When members of SA HSLA’s Class of 2024 — who graduated from SA last June — conceptualized, wrote, and produced the first-annual Root Awakening performance several years ago, they probably didn’t realize just how much of a legacy they would leave behind. A vibrant and powerful celebration of diversity, cultural heritage, and scholar talent, the show — which is entirely run by students — took the school by storm from its inception.
Everyone talked about it for weeks after it was unveiled, and multiple SA alumni have returned to participate since then; the performance is frequently applauded as a top highlight of the SA high school experience.
When this year’s seniors Channel Mateo and Brenda Licona-Kumi, and junior Wuraola Adetola were selected to produce the SY20-21 performance, they couldn’t wait to get right to work upholding the tradition of excellence and excitement. Here, content curator Wuraola shares some of her memories from Root Awakening, and reflects on the highs and lows of running a schoolwide performance over Zoom.
By Wuraola Adetola
We thought Root Awakening wasn’t going to happen during the pandemic. The show always brings out the best of our school community; we pack the auditorium and cheer and stomp for our friends, our alumni, and our teachers who express themselves artistically on the stage. How could we possibly replicate that feeling on our computers? At first, I was pretty discouraged by the thought.
But our dance teacher, Ms. Aronowitz, and our dean, Ms. Ramos reminded us that Root Awakening is a school tradition, an important one that puts scholar self-expression and pride in our heritage at the center, and it would really mean a lot to everyone if we could continue it — even though everything would be different this year. Mrs. Aronowitz really played a huge role in helping the show come together.
When Channel, Brenda, and I talked it over, we realized how much the show meant to us our virtual community. Even though our theater productions are always popular and excellent, Root Awakening still stands out because it is completely designed and run by students. It is a chance for us to speak up about our identities, celebrate our cultures, educate each other about our heritage — and just have fun moving, dancing, singing, and speaking together on stage. Even though this couldn’t happen in person, we just had a feeling that we could still make a big impact on our virtual community.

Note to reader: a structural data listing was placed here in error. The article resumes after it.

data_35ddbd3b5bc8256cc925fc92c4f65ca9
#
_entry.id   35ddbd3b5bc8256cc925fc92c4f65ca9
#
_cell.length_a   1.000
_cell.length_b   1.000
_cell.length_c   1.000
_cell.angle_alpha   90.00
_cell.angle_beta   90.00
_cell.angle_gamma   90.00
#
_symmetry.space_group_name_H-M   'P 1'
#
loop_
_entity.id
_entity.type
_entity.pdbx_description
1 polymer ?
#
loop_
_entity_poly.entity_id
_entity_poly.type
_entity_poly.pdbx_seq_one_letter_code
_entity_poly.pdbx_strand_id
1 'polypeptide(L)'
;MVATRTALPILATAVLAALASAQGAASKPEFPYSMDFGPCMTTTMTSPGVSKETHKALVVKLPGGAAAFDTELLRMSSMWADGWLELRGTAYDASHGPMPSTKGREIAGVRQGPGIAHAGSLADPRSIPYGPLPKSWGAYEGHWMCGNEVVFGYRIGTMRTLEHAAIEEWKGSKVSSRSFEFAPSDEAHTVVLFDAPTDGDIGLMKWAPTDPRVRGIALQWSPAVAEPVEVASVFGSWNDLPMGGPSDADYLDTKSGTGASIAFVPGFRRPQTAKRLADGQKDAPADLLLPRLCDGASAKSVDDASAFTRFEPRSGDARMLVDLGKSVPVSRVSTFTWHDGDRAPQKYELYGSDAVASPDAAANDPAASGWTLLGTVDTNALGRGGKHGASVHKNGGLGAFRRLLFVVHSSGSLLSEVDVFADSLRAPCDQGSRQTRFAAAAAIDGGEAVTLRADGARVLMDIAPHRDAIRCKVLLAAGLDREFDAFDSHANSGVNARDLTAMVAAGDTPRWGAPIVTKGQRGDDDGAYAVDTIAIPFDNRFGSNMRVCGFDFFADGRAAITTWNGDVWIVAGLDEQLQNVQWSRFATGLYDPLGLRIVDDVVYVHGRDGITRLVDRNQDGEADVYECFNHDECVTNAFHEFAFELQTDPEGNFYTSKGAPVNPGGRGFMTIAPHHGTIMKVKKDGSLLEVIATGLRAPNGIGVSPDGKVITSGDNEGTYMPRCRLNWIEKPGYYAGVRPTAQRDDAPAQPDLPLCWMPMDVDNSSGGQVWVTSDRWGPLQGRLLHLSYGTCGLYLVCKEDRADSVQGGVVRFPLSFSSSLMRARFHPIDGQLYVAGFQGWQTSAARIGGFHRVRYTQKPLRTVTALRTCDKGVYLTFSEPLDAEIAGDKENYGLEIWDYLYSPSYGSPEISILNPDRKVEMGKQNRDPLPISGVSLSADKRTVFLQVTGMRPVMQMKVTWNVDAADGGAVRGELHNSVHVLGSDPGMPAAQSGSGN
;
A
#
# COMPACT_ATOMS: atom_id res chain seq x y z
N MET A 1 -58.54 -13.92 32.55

We set to work. We encouraged and directed students to record themselves dancing or representing their culture however they saw fit. We pulled and edited videos from last year’s performance to incorporate and build that feeling of continuity. We solicited our teachers to help spread the news of the show. The three of us had to step into unexpected leadership roles — and it was a team effort. Channel wrote the entire script; I collected, edited, and organized all the content; and Brenda did all the voiceovers and designed the flier.
I didn’t even know Channel and Brenda before we started working on the show, but the experience brought us close together. We learned each other’s thinking processes, and how to defeat the odds and push through in times of struggle. You want to showcase everyone’s talent and culture, but there’s a time limit, and you have to make sure nobody gets bored just watching on a screen — so it’s difficult. Once we had everything in one place, though, it was great to see the result. We hoped this show would still inspire the school community, and bring everyone together the way it had for the three of us.
It wasn’t easy, and a lot of people had doubts about this year’s Root Awakening — including me! Given the pandemic, some students were surprised it was still happening, and others were reluctant to participate because it was yet another thing on Zoom. We had been planning since the summer, so it wasn’t too stressful until a few weeks before the show when things started to feel more real. I was pretty nervous about how everyone would react!
It was hard to bring everyone together and encourage them to get involved, but after the show a lot of people started reaching out to us saying how great it was. People said they enjoyed it, and some students asked how they could get involved for next year. This made me feel great because, in the end, I know that we helped continue this legacy.
I think the pandemic took a toll on a lot of students. People couldn’t see their friends, and students with talents couldn’t dance or sing in person. The fact that we were able to have this show, and include so many students who wanted to show off their talent or culture — it was really important.
This show gives students a voice. School is difficult; there’s not always time to show off what makes you happy or proud. The show gave us a chance to do that. It was a break from school, stress, and the effects of the pandemic just to come back and feel like a school community again, even online.
With this year’s show done, we’re already excited to start brainstorming how to make the next Root Awakening different, and how we can incorporate everyone’s ideas. We’re ready to take on the next challenge.